Coronavirus has shaken up the world to an extent not experienced since World War II. In an era when the word unprecedented is used constantly, we are living through a time that is truly unprecedented.
For this reason, it is astounding that in a country where the majority of citizens believe in God, we barely hear the possibility that this pandemic brings with it a Divine message.
No one can know with certainty what the message is. Yet each of us as individuals can and should ask ourselves: what is it that I can do better? Is there something I’m not doing that I know I should do, or something I currently do that I know deep down I should not?
Now — amidst this COVID-19 shake-up — is the time that we should reevaluate.
We are taught this concept by King Solomon in Ecclesiastes (7:2). He states, “It is better to go to the house of a mourner than to a house of feasting.”
Why does he say that?
Is it more pleasant to go to the house of the mourner? Of course not.
However, it is “better” because it contributes to our betterment as human beings. The house of a mourner confronts us with the reality of our own mortality. It reminds us to think about the legacy that we want to remain when we pass on. Facing our own vulnerability in the face of COVID-19 provides that same opportunity — to clarify our goals and how we are living our lives.
A tale is told about a man with three friends — a close friend with whom he spent most of his time, a good friend that he spent some time with, and an acquaintance he met with occasionally. It happened that the man was accused of treason, and was ordered to go to the palace to plead his case. Knowing his life was at stake, he turned to his friends and begged them to accompany him.
The close friend shook his head and walked away; the good friend agreed to accompany him but only to the gates of the palace; but his acquaintance assured the man that he would not only stay with him for the entire journey, but also speak to the king on his behalf.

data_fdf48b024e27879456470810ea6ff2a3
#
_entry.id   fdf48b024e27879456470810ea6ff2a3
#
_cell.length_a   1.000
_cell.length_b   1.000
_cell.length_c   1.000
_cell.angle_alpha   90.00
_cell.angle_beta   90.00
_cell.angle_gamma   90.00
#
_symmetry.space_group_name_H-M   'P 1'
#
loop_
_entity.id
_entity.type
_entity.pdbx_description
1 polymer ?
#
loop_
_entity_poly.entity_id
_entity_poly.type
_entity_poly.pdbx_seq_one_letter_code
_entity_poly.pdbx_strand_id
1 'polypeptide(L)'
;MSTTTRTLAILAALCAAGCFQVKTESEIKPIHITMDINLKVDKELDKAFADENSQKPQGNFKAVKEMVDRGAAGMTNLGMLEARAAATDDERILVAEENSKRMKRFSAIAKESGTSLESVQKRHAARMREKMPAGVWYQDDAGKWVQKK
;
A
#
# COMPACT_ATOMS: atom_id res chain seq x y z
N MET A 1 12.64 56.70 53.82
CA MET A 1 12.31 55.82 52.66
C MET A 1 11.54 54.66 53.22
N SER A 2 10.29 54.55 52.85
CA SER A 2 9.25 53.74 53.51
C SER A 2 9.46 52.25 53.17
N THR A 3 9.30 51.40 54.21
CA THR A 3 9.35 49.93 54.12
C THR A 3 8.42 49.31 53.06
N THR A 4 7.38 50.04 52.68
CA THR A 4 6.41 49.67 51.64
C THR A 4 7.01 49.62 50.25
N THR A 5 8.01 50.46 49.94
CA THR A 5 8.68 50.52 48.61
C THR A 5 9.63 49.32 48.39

When he heard that, the man cried out, “How foolish I was! The only one I can truly rely on is my acquaintance. Why didn’t I make you a priority always?” The message of the story is that we all have three “friends” that we give time to — our finances, our family, and our spiritual accomplishments. At the end of our lives, the money will not stay with us, and our family can only accompany us to our funeral. It is our spiritual achievements that will remain with us eternally.
There is a Jewish custom that one who visits a cemetery should take a different path to leave the cemetery than the path he used to enter. The reason for this is that after going to a cemetery, we should come out different people. The visit should not only serve to pay respects to those who have passed on, but should motivate us to live our own lives knowing that our time is limited and we should accomplish things while we can.
Likewise, as we look to the post-shelter period, it is vital to take time to contemplate what personal Divine message we will take from this experience. We should include in our own personal “exit strategy” small, tangible changes to better ourselves.
That way, we will not get back to normal, but rather come back better.
Rabbi Menachem Levine has served as Rabbi of Congregation Am Echad in San Jose, CA, since 2007. He will become CEO of JDBY-YTT, the largest Jewish school in the Midwest, when he relocates to Chicago this summer.
Originally posted on Algeimeiner